Psalm 127:3, “Children are a heritage from the LORD, the fruit of the womb is a reward”
As parents, we need to teach our children the characteristics of happiness, truthfulness, respect, reverence, and moral principles. You may ask why is this. Well because our children are indeed the most valuable possession, more precious, than anything we could ever buy or earn. Being a parent means that God has entrusted us with the task of training our children in the way they should go (Proverbs 22:6). He has given us the duty to teach them the fear of the Lord (Psalm 128). He has asked us to bring them up in the nurture and admonition of the Lord without exasperating them (Ephesians 6:4). He has allowed us to share the heritage of faith, and for our efforts, we get lots of hugs and kisses. Today advertisers are going after our young people, and are spending millions of dollars convincing our children that they cannot be happy without a certain brand of shoe, blue jean, cell phone or jacket to mention a few. They are increasingly targeting their messages to children. Why? Because of the strong influence, they have on the purchasing habits of their parents, and because they have an increasing buying power of their own. People in the advertising business are convinced that a young, satisfied consumer could become a lifelong customer, eager to buy their products far into the future. In a similar way, as parents we need to be influencing our young people to “buy into” the good things God has in store for them throughout all of their life. According to Proverbs 3, some fantastic possibilities lie ahead for the young person who chooses God’s way: love life and peace (Proverbs 3:2), favor in the sight of God and man (verse 4), direction from God (verse 6), health and strength (verse 8), abundance (verse 10), happiness (verse 13). The person who trusts, honors, and fears the Lord finds wisdom an incomparable prize (verse 15). How much more we have to offer them by showing them that happiness is not in materialism but comes by walking with God!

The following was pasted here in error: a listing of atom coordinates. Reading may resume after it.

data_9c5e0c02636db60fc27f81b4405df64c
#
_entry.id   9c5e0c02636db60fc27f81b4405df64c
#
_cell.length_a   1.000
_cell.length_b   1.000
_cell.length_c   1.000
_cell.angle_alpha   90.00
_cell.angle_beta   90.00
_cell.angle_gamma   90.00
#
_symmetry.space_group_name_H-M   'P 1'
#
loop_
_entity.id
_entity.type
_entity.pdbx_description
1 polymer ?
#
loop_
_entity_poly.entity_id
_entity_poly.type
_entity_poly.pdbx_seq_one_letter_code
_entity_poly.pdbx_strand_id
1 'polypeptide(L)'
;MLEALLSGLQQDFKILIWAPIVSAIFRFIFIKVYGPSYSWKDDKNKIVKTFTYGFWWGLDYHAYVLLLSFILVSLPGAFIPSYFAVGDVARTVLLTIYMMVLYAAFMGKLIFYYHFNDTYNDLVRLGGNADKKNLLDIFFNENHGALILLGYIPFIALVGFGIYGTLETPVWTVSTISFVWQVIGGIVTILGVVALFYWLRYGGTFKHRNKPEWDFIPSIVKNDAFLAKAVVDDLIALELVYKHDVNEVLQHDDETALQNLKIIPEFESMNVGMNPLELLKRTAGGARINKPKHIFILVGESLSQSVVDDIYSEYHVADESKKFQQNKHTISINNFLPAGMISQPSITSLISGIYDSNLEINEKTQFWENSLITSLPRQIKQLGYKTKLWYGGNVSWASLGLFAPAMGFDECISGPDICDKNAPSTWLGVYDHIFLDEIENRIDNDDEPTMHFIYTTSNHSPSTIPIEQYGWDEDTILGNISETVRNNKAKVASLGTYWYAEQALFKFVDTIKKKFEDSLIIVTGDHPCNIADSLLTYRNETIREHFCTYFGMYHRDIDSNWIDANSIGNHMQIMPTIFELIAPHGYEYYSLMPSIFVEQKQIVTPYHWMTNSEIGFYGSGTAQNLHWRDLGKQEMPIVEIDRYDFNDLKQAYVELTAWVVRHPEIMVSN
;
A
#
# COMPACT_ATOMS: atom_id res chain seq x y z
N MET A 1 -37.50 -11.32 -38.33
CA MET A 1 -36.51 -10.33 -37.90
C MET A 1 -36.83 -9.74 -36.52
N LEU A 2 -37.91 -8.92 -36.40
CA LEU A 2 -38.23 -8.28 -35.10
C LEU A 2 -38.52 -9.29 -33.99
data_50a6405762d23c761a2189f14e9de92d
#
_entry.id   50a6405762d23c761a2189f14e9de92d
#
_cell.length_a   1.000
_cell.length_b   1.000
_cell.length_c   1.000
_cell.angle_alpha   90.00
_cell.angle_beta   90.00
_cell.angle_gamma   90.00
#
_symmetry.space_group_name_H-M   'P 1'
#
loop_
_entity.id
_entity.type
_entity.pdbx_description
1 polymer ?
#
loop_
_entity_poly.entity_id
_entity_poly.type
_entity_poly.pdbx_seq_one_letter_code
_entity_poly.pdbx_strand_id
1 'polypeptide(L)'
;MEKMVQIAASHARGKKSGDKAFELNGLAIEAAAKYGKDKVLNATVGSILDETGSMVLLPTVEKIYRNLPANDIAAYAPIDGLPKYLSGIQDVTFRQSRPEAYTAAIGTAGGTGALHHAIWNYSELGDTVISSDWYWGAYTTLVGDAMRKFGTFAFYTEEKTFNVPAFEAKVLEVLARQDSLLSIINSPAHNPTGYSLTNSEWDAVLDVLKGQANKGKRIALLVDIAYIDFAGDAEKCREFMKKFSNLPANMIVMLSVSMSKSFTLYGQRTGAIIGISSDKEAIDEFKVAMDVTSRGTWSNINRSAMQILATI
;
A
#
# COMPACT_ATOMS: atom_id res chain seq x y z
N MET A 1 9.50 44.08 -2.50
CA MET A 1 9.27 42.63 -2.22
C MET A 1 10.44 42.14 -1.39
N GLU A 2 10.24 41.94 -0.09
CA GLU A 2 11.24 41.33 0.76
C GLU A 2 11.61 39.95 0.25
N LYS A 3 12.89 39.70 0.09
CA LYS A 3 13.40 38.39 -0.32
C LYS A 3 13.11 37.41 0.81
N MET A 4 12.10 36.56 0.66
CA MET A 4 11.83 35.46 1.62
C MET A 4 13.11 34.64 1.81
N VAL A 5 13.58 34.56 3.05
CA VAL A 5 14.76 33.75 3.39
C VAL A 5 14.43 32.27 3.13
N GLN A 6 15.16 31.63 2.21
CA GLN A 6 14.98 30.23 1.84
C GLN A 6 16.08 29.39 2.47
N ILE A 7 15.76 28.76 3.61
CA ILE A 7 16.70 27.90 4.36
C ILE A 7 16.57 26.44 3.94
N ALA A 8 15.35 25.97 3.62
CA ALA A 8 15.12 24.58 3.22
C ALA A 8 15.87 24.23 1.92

Children are always watching and learning from their parents. Sometime ago I was browsing in a used bookshop when an irate customer stormed in and loudly demanded a refund. When the man couldn’t get what he wanted, he began swearing at the clerk. He continued the tirade for several minutes as a girl, 7 or 8 years old, stood passively at his side. Eventually he stomped out of the store, cursing as he went, with the little girl following close behind. I wondered if the girl was his daughter. If so, what did she learn from her father that afternoon? More important, the event caused me to ask, “What do our children learn from us at home and all the places we go together?” Our children learn a lot more from watching our behavior than from all our little talks. Remember that children may close their ears to advice, but their eyes are always open to our example. There are children watching us daily. The question remains what are they learning from us? Remember that children may not inherit your talents, but will most certainly absorb your values! An unknown author put it this way:
A careful man I ought to be; a little fellow follows me.
I do not dare to go astray, for fear he’ll go the selfsame way.
Not once can I escape his eyes; whatever he sees me do, he tries.
Like me he says he’s going to be – that little chap who follows me.
So I must remember as I go, through summer sun and winter snow;
I’m molding for the years to be – that little chap who follows me.